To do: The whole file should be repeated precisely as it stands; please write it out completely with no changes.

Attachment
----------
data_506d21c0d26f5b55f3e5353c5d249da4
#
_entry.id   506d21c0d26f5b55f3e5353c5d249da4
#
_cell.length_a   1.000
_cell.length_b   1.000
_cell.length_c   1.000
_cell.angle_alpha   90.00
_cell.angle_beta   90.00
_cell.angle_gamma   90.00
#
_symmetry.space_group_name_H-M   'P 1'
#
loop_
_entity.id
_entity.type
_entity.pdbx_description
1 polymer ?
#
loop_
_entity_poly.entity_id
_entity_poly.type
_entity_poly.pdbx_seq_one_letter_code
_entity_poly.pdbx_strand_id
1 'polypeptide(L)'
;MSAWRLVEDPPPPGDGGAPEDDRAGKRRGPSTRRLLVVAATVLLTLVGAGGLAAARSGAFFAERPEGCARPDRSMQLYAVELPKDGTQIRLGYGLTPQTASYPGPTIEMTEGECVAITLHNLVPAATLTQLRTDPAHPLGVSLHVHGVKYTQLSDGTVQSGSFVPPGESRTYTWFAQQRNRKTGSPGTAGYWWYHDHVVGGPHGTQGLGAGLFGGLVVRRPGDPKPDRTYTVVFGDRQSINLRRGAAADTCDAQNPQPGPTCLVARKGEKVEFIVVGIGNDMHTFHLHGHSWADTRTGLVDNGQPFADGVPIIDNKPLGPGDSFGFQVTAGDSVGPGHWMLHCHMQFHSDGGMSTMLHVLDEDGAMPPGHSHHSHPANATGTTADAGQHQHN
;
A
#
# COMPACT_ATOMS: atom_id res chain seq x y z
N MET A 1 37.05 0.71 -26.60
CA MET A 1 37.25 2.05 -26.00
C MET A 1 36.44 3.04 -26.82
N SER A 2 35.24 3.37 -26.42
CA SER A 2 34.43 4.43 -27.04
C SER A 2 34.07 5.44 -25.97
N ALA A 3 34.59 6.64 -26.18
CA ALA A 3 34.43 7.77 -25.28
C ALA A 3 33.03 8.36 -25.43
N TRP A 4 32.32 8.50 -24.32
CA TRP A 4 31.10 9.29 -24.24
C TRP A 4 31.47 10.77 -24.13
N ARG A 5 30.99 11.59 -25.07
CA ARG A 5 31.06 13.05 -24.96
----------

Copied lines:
data_506d21c0d26f5b55f3e5353c5d249da4
#
_entry.id   506d21c0d26f5b55f3e5353c5d249da4
#
_cell.length_a   1.000
_cell.length_b   1.000
_cell.length_c   1.000
_cell.angle_alpha   90.00
_cell.angle_beta   90.00
_cell.angle_gamma   90.00
#
_symmetry.space_group_name_H-M   'P 1'
#
loop_
_entity.id
_entity.type
_entity.pdbx_description
1 polymer ?
#
loop_
_entity_poly.entity_id
_entity_poly.type
_entity_poly.pdbx_seq_one_letter_code
_entity_poly.pdbx_strand_id
1 'polypeptide(L)'
;MSAWRLVEDPPPPGDGGAPEDDRAGKRRGPSTRRLLVVAATVLLTLVGAGGLAAARSGAFFAERPEGCARPDRSMQLYAVELPKDGTQIRLGYGLTPQTASYPGPTIEMTEGECVAITLHNLVPAATLTQLRTDPAHPLGVSLHVHGVKYTQLSDGTVQSGSFVPPGESRTYTWFAQQRNRKTGSPGTAGYWWYHDHVVGGPHGTQGLGAGLFGGLVVRRPGDPKPDRTYTVVFGDRQSINLRRGAAADTCDAQNPQPGPTCLVARKGEKVEFIVVGIGNDMHTFHLHGHSWADTRTGLVDNGQPFADGVPIIDNKPLGPGDSFGFQVTAGDSVGPGHWMLHCHMQFHSDGGMSTMLHVLDEDGAMPPGHSHHSHPANATGTTADAGQHQHN
;
A
#
# COMPACT_ATOMS: atom_id res chain seq x y z
N MET A 1 37.05 0.71 -26.60
CA MET A 1 37.25 2.05 -26.00
C MET A 1 36.44 3.04 -26.82
N SER A 2 35.24 3.37 -26.42
CA SER A 2 34.43 4.43 -27.04
C SER A 2 34.07 5.44 -25.97
N ALA A 3 34.59 6.64 -26.18
CA ALA A 3 34.43 7.77 -25.28
C ALA A 3 33.03 8.36 -25.43
N TRP A 4 32.32 8.50 -24.32
CA TRP A 4 31.10 9.29 -24.24
C TRP A 4 31.47 10.77 -24.13
N ARG A 5 30.99 11.59 -25.07
CA ARG A 5 31.06 13.05 -24.96